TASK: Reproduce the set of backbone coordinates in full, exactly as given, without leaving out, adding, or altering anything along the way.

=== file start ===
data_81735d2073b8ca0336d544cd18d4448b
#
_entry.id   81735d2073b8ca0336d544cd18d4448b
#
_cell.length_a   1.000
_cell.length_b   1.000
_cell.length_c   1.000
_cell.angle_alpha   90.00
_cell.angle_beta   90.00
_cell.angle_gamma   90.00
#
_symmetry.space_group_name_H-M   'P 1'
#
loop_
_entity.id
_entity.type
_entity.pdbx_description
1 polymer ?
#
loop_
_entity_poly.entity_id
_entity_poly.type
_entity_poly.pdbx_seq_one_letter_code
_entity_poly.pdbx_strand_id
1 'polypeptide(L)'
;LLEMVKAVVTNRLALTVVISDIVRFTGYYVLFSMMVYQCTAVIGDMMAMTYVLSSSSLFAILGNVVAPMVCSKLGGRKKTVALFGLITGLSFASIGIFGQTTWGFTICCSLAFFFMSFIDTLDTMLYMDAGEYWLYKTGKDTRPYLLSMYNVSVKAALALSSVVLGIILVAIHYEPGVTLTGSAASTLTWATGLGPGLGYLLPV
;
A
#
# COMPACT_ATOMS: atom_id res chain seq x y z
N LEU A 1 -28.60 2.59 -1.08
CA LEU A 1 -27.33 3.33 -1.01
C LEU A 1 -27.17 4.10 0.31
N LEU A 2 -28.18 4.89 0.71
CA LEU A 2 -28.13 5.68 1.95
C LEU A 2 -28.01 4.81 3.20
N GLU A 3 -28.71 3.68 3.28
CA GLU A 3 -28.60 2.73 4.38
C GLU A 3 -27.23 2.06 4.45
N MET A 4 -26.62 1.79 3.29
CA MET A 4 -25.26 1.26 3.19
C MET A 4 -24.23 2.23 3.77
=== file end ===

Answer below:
data_81735d2073b8ca0336d544cd18d4448b
#
_entry.id   81735d2073b8ca0336d544cd18d4448b
#
_cell.length_a   1.000
_cell.length_b   1.000
_cell.length_c   1.000
_cell.angle_alpha   90.00
_cell.angle_beta   90.00
_cell.angle_gamma   90.00
#
_symmetry.space_group_name_H-M   'P 1'
#
loop_
_entity.id
_entity.type
_entity.pdbx_description
1 polymer ?
#
loop_
_entity_poly.entity_id
_entity_poly.type
_entity_poly.pdbx_seq_one_letter_code
_entity_poly.pdbx_strand_id
1 'polypeptide(L)'
;LLEMVKAVVTNRLALTVVISDIVRFTGYYVLFSMMVYQCTAVIGDMMAMTYVLSSSSLFAILGNVVAPMVCSKLGGRKKTVALFGLITGLSFASIGIFGQTTWGFTICCSLAFFFMSFIDTLDTMLYMDAGEYWLYKTGKDTRPYLLSMYNVSVKAALALSSVVLGIILVAIHYEPGVTLTGSAASTLTWATGLGPGLGYLLPV
;
A
#
# COMPACT_ATOMS: atom_id res chain seq x y z
N LEU A 1 -28.60 2.59 -1.08
CA LEU A 1 -27.33 3.33 -1.01
C LEU A 1 -27.17 4.10 0.31
N LEU A 2 -28.18 4.89 0.71
CA LEU A 2 -28.13 5.68 1.95
C LEU A 2 -28.01 4.81 3.20
N GLU A 3 -28.71 3.68 3.28
CA GLU A 3 -28.60 2.73 4.38
C GLU A 3 -27.23 2.06 4.45
N MET A 4 -26.62 1.79 3.29
CA MET A 4 -25.26 1.26 3.19
C MET A 4 -24.23 2.23 3.77